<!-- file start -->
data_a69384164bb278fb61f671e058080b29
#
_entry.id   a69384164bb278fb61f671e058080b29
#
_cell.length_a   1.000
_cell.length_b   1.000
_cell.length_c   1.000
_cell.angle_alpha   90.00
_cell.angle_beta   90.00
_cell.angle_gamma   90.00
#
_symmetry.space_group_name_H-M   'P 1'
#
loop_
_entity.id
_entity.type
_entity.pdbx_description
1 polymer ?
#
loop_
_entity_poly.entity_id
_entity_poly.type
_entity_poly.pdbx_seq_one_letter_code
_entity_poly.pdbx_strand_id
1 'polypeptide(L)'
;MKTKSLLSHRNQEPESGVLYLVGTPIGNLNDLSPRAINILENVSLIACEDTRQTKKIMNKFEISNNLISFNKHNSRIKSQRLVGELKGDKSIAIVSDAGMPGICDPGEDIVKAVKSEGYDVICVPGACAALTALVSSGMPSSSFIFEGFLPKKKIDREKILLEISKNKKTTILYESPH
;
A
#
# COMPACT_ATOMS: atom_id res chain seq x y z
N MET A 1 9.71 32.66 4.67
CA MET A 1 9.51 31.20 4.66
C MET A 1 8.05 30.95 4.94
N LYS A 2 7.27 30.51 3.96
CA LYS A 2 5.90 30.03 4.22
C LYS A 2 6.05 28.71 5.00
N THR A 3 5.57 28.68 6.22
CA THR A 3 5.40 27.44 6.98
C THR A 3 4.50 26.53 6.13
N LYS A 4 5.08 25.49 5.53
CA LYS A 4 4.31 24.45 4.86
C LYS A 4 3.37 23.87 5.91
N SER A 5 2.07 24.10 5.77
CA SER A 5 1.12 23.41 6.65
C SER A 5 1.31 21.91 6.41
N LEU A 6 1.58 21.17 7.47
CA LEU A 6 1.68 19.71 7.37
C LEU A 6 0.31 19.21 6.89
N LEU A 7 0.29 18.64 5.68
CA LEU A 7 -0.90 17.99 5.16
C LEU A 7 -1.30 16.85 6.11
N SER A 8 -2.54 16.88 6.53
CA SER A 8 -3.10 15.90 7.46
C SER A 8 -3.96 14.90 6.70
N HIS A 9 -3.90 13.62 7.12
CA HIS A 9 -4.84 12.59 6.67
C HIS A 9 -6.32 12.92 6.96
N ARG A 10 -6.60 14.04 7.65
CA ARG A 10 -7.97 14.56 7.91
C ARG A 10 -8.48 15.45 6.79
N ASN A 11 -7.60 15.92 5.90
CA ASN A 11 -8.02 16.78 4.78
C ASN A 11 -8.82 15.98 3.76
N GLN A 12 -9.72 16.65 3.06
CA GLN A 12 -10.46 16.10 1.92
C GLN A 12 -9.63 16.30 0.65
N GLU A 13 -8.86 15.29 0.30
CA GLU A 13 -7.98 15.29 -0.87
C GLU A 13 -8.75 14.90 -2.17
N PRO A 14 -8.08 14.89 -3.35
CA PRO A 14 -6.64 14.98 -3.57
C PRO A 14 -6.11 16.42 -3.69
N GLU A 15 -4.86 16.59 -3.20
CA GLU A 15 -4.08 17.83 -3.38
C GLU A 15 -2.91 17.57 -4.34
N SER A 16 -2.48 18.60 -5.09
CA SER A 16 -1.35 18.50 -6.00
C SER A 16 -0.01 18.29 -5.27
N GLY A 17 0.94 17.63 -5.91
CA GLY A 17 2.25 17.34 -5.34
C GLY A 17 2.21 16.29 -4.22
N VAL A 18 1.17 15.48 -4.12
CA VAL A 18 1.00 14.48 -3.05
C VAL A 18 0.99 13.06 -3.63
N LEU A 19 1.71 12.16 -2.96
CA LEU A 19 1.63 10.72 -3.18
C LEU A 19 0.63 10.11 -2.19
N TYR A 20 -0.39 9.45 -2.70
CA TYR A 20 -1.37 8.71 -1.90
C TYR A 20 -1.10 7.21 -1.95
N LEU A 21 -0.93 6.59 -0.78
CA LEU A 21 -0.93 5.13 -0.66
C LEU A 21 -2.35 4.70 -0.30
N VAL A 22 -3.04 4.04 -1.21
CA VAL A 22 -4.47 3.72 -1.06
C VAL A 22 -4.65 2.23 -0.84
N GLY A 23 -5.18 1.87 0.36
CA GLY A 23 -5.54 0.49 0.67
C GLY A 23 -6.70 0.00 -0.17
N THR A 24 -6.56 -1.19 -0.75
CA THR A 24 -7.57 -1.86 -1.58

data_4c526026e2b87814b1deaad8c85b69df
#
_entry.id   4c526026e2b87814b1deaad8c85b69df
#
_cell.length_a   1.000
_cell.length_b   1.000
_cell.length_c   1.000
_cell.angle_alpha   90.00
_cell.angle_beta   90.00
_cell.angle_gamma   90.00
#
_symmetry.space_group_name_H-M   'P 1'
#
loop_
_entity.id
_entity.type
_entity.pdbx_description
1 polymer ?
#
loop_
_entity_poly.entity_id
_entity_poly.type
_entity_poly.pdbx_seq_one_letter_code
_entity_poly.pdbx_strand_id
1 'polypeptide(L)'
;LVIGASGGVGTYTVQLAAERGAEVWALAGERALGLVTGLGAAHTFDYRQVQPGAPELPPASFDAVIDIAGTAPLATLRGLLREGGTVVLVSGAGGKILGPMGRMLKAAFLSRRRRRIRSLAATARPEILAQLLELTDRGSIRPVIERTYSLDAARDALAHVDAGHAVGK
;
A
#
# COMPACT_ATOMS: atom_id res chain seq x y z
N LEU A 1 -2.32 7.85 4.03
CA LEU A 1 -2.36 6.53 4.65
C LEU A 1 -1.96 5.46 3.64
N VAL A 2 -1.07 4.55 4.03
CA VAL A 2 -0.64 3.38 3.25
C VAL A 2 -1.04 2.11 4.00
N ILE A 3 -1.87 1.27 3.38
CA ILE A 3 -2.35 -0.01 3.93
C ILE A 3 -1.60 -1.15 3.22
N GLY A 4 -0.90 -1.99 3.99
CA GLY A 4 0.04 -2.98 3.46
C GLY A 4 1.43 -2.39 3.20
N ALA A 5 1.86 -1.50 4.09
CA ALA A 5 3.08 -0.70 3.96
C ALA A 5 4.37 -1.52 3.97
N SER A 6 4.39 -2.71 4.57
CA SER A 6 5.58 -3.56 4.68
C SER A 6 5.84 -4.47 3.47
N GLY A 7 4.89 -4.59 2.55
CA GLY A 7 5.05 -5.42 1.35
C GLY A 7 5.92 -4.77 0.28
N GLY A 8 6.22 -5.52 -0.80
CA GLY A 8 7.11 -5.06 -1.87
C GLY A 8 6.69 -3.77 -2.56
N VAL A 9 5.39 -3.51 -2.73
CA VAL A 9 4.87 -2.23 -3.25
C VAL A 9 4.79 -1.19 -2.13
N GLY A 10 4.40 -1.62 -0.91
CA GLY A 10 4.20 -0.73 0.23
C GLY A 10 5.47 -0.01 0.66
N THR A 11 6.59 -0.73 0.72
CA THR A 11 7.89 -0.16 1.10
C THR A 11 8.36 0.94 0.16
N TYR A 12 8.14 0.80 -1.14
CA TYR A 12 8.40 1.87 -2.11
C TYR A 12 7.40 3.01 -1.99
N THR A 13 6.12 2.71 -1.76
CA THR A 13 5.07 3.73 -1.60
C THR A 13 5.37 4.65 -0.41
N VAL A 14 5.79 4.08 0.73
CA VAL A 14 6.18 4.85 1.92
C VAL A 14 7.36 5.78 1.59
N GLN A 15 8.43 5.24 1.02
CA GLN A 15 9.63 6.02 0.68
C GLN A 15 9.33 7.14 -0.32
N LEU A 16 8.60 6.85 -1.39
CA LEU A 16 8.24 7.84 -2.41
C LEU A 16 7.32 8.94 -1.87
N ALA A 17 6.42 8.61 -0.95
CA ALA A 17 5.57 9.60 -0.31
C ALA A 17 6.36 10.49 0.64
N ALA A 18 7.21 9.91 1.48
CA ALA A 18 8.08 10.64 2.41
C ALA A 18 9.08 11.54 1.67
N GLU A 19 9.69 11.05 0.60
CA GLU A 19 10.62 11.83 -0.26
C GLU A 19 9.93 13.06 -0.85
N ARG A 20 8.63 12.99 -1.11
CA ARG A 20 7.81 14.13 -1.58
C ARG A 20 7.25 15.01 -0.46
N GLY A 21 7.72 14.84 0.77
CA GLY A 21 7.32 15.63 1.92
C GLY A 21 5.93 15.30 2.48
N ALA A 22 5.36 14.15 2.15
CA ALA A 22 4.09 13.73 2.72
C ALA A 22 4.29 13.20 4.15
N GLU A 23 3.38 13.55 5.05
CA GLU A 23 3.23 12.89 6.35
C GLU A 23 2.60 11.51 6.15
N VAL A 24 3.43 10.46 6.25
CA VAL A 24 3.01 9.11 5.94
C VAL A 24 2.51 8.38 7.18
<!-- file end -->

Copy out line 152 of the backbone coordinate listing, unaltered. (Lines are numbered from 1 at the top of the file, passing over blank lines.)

C GLY A 7 5.92 -4.77 0.28